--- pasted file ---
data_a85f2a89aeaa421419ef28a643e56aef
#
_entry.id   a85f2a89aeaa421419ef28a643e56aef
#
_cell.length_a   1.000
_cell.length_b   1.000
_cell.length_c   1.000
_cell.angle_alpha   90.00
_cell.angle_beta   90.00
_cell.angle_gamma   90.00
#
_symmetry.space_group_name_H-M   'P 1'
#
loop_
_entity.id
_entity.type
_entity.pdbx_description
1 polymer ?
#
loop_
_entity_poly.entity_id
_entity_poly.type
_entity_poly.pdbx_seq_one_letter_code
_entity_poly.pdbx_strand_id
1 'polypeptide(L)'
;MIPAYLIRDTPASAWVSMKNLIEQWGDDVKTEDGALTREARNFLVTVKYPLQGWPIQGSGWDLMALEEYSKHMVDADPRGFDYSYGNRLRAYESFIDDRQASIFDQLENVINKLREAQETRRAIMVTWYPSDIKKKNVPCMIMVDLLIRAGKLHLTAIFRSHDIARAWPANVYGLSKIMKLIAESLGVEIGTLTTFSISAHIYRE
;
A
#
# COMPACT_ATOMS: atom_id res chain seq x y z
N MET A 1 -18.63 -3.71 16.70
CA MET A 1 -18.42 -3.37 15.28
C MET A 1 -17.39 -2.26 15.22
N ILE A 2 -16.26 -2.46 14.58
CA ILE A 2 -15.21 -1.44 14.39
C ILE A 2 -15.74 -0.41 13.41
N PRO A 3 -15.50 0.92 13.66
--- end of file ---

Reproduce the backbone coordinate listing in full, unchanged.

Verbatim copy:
data_a85f2a89aeaa421419ef28a643e56aef
#
_entry.id   a85f2a89aeaa421419ef28a643e56aef
#
_cell.length_a   1.000
_cell.length_b   1.000
_cell.length_c   1.000
_cell.angle_alpha   90.00
_cell.angle_beta   90.00
_cell.angle_gamma   90.00
#
_symmetry.space_group_name_H-M   'P 1'
#
loop_
_entity.id
_entity.type
_entity.pdbx_description
1 polymer ?
#
loop_
_entity_poly.entity_id
_entity_poly.type
_entity_poly.pdbx_seq_one_letter_code
_entity_poly.pdbx_strand_id
1 'polypeptide(L)'
;MIPAYLIRDTPASAWVSMKNLIEQWGDDVKTEDGALTREARNFLVTVKYPLQGWPIQGSGWDLMALEEYSKHMVDADPRGFDYSYGNRLRAYESFIDDRQASIFDQLENVINKLREAQETRRAIMVTWYPSDIKKKNVPCMIMVDLLIRAGKLHLTAIFRSHDIARAWPANVYGLSKIMKLIAESLGVEIGTLTTFSISAHIYRE
;
A
#
# COMPACT_ATOMS: atom_id res chain seq x y z
N MET A 1 -18.63 -3.71 16.70
CA MET A 1 -18.42 -3.37 15.28
C MET A 1 -17.39 -2.26 15.22
N ILE A 2 -16.26 -2.46 14.58
CA ILE A 2 -15.21 -1.44 14.39
C ILE A 2 -15.74 -0.41 13.41
N PRO A 3 -15.50 0.92 13.66